This section is from the book "Materia Medica And Therapeutics Inorganic Substances", by Charles D. F. Phillips. Also available from Amazon: Materia medica and therapeutics.
A milder method of using cold water is in the form of towels, or a sheet, wrung out, and applied with vigorous friction; it is free from the risk of serious shock to delicate subjects, and is commonly and properly applied before commencing with cold immersion.
The towel friction is given first to the upper part of the body while the patient sits with the lower limbs still covered; that is to say, the whole surface is not exposed at one time. Where there is a very feeble state of circulation, or when the breathing is much oppressed, the water may at first be at 80° or 90° F., and gradually lowered to cold, and more of it left in the towel as the power of reaction improves. Under this "graduated stimulation," a pale, bloodless, and sensitive skin may be educated to a good power of reaction, with marked relief to chilliness and to the frequent recurrence of catarrh, and there are scarcely any patients - certainly none who retain the power of taking and digesting food -that cannot receive towel-rubbing with advantage. In catarrhal subjects, however, special care should be used in avoiding exposure at first, or harm may result.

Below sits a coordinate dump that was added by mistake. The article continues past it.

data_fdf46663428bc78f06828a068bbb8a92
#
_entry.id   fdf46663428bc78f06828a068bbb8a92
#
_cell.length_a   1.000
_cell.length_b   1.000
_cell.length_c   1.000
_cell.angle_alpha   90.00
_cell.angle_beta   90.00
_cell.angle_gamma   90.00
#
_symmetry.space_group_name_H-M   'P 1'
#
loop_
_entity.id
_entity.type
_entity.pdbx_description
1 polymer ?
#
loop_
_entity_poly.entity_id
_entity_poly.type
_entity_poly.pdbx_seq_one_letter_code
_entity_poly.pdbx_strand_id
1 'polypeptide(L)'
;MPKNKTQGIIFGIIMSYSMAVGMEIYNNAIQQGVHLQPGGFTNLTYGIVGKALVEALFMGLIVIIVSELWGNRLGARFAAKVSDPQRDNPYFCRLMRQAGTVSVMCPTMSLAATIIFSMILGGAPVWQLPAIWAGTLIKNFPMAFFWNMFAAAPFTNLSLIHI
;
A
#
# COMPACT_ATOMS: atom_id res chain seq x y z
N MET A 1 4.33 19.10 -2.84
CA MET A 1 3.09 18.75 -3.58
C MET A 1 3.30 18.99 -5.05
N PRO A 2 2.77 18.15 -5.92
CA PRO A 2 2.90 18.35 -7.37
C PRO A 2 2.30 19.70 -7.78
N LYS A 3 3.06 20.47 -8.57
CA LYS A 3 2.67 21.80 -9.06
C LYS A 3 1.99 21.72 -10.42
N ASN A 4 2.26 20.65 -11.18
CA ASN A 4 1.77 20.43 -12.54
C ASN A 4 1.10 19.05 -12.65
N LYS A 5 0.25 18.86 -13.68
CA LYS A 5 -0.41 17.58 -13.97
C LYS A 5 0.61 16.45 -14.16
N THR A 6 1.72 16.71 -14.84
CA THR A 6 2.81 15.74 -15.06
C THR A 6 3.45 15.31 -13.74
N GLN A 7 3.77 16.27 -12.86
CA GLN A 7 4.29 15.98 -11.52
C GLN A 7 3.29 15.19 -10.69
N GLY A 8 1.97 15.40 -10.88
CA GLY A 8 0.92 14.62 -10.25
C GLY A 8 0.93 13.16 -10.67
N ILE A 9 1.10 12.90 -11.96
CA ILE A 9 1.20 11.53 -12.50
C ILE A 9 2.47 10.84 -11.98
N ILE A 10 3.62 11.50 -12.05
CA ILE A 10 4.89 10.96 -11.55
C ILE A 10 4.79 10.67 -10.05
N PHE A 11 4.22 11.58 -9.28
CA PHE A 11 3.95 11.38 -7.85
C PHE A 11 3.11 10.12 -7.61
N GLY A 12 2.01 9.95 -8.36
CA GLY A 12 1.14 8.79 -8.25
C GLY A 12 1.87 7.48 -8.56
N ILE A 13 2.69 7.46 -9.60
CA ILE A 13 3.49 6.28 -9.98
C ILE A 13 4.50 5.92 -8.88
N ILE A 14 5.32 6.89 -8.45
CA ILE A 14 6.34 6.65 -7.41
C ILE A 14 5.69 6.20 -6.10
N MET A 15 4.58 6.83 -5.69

The wet-sheet friction is somewhat more trying, since it should always be used cold, and the patient stands, quite uncovered, while the sheet is thrown over the shoulders and round the whole body, and friction is applied by making folds in the sheet, not by simply rubbing the smooth surface. This should be continued for two, three, or four minutes. It is suitable for persons not much accustomed to cold water, but with a fair amount of vital power. "It rouses all the activity of the nerves and blood-vessels of the skin, without taking much animal heat from, or calling for much organic exertion of the frame, and while doing this it transmits to the nervous centres the genial stimulation which it impresses on the great nervous outer covering of the body" (Gully). It relieves fatigue, and may be taken when a cold bath would be unsuitable; it relieves, also, nerve-depression and early stages of catarrh and neuralgia. To use a warm sheet, unless followed by a cold one, is not attended with any of the good effects of this kind of bath; by a sheet so wet as to be "dripping" a more powerful effect is exerted, whilst by wringing the sheet very dry from the cold water, quicker reaction will be ensured. The patient should not attempt to rub himself much, or make any violent exertion during this process, otherwise he may be annoyed by giddiness or palpitation.